There is nothing that unites the world more than sport, and Rugby is one of the catalysts. A conversation with Sebastien Carré, GM of Four Seasons Hotel The Westcliff Johannesburg quickly honed in on Johannesburg’s Ellis Park stadium. Seating 65,000, it hosts the final, this 7th August, between the Springboks and the visiting British & Irish Lions. The Lyon-born Carré knows all the rugby lingo. He is also naturally into food.
When Four Seasons took over what is more like a steep-hill village than a 117-room hotel, they sensibly installed a pair of glass-sided elevators. Now locals join the many who soar up to restaurants, with memorable views over the nearby zoo. Out on Flames terrace, I savoured every mouthful of my roast tomato and buffalo mozzarella caprese with pine nuts and basil pesto: this was followed by the signature 600gm tomahawk ribeye (for sharing, naturally), with herb butter and, my choice of side, spinach and lemon – want dessert? Try a vanilla panna cotta. To drink, my choice would be a red blend, Rust en Vrede Estate 2017.
While on the subject of eating and drinking (why that order, I wonder?), breakfast here presents a dilemma. Yes, Flames offers a wake-up, which means possibly a little chilly, atmosphere early morning, but I do love the dawn haze views, and the well-thought-out, and smilingly served buffet. I might well, however, head down the hotel’s cobbled village street, or use an elevator, to the complex’s main entrance. There, with its main approach from the outside street, Orange Grove, is the ingenious Deli, daily breakfast stop-off for top local business tycoons on their way to offices or wherever. Eating locally-produced Deneys Swiss-style yoghurt off Bernardaud gives an indication that this hotel showcases the best of South Africa, blended with the world.
This is a luxury hotel where I feel everything works, and everything is thought of. One of my favourite rooms is #4249, the 90 sq m Stephanie Powers suite, named for the star who has a lifetime love affair with nature and its wildlife – she is founding President of the Mount Kenya-centric William Holden Wildlife Foundation, in memory of a long-time lover, and back in her American homeland she is an advocate of Atlanta and Cincinnati zoos.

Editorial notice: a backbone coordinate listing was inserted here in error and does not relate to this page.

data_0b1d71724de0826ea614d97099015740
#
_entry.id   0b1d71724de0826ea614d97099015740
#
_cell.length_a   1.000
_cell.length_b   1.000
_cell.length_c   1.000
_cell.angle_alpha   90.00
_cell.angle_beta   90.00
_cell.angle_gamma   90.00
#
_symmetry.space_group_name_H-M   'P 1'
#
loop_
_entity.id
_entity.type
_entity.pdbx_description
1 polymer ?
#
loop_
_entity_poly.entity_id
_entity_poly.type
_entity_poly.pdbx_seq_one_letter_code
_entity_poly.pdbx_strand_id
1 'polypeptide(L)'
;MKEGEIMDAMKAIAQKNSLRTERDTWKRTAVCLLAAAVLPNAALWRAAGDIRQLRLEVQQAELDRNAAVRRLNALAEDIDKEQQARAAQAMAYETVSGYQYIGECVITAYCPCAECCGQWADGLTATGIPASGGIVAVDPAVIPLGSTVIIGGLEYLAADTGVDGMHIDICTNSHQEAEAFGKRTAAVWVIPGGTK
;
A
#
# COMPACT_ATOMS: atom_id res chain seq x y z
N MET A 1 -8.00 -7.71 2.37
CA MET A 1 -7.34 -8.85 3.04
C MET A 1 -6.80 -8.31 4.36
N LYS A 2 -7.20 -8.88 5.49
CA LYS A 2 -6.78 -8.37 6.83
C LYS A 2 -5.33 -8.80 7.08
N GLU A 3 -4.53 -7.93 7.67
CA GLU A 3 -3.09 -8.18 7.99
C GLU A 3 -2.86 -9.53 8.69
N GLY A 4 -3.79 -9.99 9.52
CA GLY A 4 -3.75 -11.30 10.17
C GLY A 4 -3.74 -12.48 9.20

While tasting my welcome just-baked banana bread and rooibos, red bush, tea, I looked over my balconies at this zoo, and part of Africa’s largest urban forest, and also down at the hotel’s own manicured gardens. I had Terres d’Afrique toiletries and an electric towel rail, the biggest luxury boon for any travellers. This suite is also time-saving. It is 20 carpeted stairs down to a main internal corridor for short-cuts to restaurants, and wellness.
Treatments start at 9 am. Shall I opt for a 90-minute Red Nomads session, a body mask of rooibos, baobab, Kalahari melon, coconut oils with simultaneous hands and feet reflexology or is it better to have a simple facial, from Biologique Recherché, Omorovicza or Terres d’Afrique? When will I fit in a workout in the adjacent gym or a swim? I am tempted by an escorted cycle tour of Soweto, and the excellent concierges also recommend the Apartheid Museum, and nearby weekend markets, Braamfontein on Saturday and Maboneng on Sunday. I was, indeed, extremely impressed by the versatile concierges, who operate the off-lobby boutique that is stocked with local arts and crafts that, unusually, you really do want to buy.
Sebastien Carré is a great people leader. Every one of the total-300 employees I encountered was outstanding. My highlighter must be Thando Madikane: one of my only-pair earrings came apart and somehow, using a pair of tweezers that she miraculously conjured seemingly from nowhere, she united the parts, with a smile. I had another, big smile, from M. Carré. In parting, he said send greetings to Australia – his wife is a Sydneysider.